The following is an excerpt from the How to Plan Your Off-Season article taken from the November—December 2015 issue of Freeplay magazine.

The off-season typically resurrects the love–hate relationship athletes have with downtime. While we dream of the ability to do whatever we choose, we often feel lost without our regimented training schedule. The off-season is the time during which the tug-of-war that’s been playing out between our mind and body all season long—the mind urging us to train harder and work toward achieving our goals while our body pulls for rest and recovery—seems less balanced, the flag moving precariously away from all that we’ve worked for the entire season. Rest assured, there is a delicate balance to this tug-of-war game, a balance that is necessary to both our success in sport and our health.

With fall upon us and winter lurking just around the corner, it is safe to assume that you have reached the final race of the year, the race at which your mind gives a final huge tug on the body, forcing it to give all it has left. As an athlete you’ve been pushing your body to its limit all season long and letting it recover between each hard event. At times the tug-of-war flag has been unfairly pulled too far in one direction causing an imbalance, which is often detrimental to the opposing side. You need each side to tug harder at certain times to continue moving forward as an athlete, and the off-season is the time to let your body “win,” especially after you tugged so hard in the other direction with your last race.

While the off-season is supposed to be unstructured, there still needs to be some planning that goes into creating the best off-season for each athlete. And just as every athlete doesn’t follow the same training plan, neither should they all follow the same off-season plan. Off-season plans are individual and unique, dependent upon the goals for the next season. Here are some questions and answers that can help guide you to creating the best off-season plan for you.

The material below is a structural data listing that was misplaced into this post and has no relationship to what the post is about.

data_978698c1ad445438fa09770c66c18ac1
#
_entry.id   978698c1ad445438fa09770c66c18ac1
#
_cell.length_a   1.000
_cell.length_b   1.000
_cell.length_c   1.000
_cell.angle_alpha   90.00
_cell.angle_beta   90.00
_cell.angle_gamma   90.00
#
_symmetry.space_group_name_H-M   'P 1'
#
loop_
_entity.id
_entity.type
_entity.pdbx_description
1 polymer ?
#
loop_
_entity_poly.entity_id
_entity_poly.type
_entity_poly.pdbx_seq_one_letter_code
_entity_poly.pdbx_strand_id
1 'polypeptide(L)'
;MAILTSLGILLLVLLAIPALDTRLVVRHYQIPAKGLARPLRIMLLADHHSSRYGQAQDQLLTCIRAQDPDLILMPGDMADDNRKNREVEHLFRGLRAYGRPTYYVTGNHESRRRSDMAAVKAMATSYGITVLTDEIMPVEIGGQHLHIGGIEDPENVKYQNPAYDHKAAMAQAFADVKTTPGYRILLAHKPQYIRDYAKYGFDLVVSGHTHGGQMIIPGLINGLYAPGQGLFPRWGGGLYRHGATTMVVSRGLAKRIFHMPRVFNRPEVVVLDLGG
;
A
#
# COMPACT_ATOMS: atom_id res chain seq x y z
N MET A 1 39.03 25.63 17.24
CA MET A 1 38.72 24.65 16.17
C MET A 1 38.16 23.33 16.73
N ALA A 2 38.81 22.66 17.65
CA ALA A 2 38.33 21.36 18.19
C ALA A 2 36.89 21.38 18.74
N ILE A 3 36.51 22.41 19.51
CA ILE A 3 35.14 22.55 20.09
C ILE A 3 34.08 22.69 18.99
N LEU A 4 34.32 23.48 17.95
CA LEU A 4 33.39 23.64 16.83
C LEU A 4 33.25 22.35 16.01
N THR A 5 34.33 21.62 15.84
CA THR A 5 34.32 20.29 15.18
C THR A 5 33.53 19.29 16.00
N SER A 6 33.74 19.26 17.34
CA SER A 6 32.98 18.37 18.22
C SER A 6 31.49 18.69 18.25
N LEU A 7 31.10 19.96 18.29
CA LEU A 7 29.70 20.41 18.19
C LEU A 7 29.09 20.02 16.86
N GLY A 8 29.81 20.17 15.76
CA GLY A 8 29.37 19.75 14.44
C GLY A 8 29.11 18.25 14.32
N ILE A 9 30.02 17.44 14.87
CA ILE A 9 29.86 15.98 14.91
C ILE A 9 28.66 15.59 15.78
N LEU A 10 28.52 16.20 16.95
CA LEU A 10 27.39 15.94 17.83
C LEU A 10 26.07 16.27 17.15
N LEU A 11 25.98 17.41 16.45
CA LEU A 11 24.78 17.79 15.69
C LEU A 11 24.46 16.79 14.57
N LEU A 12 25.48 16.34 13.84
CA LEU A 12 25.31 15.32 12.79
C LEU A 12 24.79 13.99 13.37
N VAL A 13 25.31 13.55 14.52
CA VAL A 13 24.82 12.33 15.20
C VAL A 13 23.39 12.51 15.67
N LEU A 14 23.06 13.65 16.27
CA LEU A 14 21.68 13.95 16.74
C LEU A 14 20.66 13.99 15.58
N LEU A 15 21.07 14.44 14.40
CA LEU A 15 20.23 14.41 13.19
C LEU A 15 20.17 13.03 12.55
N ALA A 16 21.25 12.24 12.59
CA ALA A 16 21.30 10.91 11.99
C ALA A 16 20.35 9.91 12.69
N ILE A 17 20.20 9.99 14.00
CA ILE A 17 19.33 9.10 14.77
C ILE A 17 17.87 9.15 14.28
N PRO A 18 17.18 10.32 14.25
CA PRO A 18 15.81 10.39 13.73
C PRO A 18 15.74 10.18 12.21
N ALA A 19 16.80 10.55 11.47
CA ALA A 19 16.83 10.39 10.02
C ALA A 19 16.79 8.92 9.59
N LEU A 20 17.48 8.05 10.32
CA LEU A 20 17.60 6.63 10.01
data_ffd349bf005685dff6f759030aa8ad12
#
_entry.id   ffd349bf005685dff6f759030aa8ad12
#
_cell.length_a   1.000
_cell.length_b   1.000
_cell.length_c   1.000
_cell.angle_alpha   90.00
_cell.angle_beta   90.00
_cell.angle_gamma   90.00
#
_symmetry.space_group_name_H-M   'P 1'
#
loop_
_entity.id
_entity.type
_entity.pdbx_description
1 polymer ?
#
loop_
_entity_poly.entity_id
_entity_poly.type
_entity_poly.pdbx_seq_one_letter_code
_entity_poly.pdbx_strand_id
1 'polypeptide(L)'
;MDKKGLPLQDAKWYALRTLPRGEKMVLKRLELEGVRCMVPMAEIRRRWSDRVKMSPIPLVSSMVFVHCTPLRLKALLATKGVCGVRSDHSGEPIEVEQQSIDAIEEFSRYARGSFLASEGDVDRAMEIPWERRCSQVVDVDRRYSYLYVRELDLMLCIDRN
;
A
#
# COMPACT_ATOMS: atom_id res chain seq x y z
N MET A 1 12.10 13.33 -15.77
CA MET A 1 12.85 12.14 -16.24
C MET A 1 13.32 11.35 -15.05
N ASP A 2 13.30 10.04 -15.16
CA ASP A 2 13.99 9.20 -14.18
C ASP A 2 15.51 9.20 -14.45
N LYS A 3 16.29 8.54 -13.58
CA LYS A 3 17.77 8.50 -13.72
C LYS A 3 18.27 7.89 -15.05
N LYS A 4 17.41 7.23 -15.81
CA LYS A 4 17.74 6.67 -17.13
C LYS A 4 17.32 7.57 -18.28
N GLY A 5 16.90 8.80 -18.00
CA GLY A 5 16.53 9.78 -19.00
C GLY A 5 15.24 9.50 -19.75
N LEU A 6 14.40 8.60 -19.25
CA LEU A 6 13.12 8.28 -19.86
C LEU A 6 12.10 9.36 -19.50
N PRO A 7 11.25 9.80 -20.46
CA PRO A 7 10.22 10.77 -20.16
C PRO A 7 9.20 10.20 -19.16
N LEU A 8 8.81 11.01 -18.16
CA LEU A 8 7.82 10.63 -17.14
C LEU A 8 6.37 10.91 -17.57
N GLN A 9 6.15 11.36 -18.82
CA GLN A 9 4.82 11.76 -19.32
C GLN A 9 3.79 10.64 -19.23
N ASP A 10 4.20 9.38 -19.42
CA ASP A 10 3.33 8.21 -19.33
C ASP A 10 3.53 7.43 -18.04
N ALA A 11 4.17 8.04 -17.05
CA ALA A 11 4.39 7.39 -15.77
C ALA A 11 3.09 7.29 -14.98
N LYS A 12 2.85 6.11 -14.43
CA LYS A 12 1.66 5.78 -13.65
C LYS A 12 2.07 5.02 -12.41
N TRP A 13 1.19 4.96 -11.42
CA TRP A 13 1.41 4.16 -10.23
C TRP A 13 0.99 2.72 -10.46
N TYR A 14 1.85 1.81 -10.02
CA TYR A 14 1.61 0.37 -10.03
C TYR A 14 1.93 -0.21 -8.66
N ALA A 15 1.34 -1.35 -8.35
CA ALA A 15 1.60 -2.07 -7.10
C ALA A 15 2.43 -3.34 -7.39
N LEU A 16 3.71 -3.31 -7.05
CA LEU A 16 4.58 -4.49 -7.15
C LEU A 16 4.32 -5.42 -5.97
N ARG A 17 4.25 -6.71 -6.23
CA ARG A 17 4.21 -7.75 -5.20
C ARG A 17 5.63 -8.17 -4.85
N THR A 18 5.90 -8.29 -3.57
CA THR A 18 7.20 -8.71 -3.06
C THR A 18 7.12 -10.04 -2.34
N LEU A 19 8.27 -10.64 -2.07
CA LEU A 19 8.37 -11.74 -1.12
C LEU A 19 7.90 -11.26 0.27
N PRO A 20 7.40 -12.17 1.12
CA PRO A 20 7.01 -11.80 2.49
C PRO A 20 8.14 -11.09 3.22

Why should I take a break from training and transition into an off-season?
Taking a breather from your sport is crucial for your longevity, happiness and future success. Training takes a huge mental and physical toll on your body, not to mention a vast amount of dedication and motivation as well as many sacrifices. Our year is built upon periodization in which we complete our training in phases: base phase, building phase, intensity phase and peaking phase. We cannot peak as athletes unless we have gone through all the phases of training, so why would we want to continue to train after we have peaked when we can only hold onto that fitness for so long? The body needs rest and recovery in order to be able to make gains from going through all of the phases of periodization. There are pro athletes who even take complete breaks from training for one to two weeks midway through the season to increase future gains. Furthermore, mentally taking time away from training can really rev up your motivation for next year. Taking time off from physical activity is a smart move for both the body and the brain.

For more tips from Mackenzie Madison on structuring your off-season, what your off-season should include and tips from top professional women (Brianna Walle, Bree Wee, Lauren Wallace and Sarah Piampiano) subscribe to Freeplay magazine here.